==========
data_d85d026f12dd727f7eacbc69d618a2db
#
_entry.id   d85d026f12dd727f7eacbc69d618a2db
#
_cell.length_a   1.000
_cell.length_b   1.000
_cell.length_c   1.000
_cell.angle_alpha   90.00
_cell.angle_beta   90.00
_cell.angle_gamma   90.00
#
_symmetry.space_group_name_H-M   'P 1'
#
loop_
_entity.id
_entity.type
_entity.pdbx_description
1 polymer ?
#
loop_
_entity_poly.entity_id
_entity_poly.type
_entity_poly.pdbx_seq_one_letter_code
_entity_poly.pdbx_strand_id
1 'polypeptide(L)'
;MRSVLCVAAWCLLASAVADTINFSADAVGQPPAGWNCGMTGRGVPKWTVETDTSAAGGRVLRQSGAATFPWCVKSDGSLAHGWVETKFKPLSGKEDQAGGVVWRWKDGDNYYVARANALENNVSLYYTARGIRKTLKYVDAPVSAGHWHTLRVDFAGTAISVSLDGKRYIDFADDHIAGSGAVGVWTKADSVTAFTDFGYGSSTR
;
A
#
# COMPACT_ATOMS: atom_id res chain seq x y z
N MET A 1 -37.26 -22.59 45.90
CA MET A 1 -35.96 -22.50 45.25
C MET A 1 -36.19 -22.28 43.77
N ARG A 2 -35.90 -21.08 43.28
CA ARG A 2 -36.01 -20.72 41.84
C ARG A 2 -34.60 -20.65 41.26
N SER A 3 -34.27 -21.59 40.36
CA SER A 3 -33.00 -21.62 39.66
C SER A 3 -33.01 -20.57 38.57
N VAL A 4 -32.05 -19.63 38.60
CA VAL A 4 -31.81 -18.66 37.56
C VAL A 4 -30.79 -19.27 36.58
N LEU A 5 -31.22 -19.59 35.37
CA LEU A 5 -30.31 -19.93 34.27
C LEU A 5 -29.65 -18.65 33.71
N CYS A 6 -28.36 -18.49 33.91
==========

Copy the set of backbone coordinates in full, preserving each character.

data_d85d026f12dd727f7eacbc69d618a2db
#
_entry.id   d85d026f12dd727f7eacbc69d618a2db
#
_cell.length_a   1.000
_cell.length_b   1.000
_cell.length_c   1.000
_cell.angle_alpha   90.00
_cell.angle_beta   90.00
_cell.angle_gamma   90.00
#
_symmetry.space_group_name_H-M   'P 1'
#
loop_
_entity.id
_entity.type
_entity.pdbx_description
1 polymer ?
#
loop_
_entity_poly.entity_id
_entity_poly.type
_entity_poly.pdbx_seq_one_letter_code
_entity_poly.pdbx_strand_id
1 'polypeptide(L)'
;MRSVLCVAAWCLLASAVADTINFSADAVGQPPAGWNCGMTGRGVPKWTVETDTSAAGGRVLRQSGAATFPWCVKSDGSLAHGWVETKFKPLSGKEDQAGGVVWRWKDGDNYYVARANALENNVSLYYTARGIRKTLKYVDAPVSAGHWHTLRVDFAGTAISVSLDGKRYIDFADDHIAGSGAVGVWTKADSVTAFTDFGYGSSTR
;
A
#
# COMPACT_ATOMS: atom_id res chain seq x y z
N MET A 1 -37.26 -22.59 45.90
CA MET A 1 -35.96 -22.50 45.25
C MET A 1 -36.19 -22.28 43.77
N ARG A 2 -35.90 -21.08 43.28
CA ARG A 2 -36.01 -20.72 41.84
C ARG A 2 -34.60 -20.65 41.26
N SER A 3 -34.27 -21.59 40.36
CA SER A 3 -33.00 -21.62 39.66
C SER A 3 -33.01 -20.57 38.57
N VAL A 4 -32.05 -19.63 38.60
CA VAL A 4 -31.81 -18.66 37.56
C VAL A 4 -30.79 -19.27 36.58
N LEU A 5 -31.22 -19.59 35.37
CA LEU A 5 -30.31 -19.93 34.27
C LEU A 5 -29.65 -18.65 33.71
N CYS A 6 -28.36 -18.49 33.91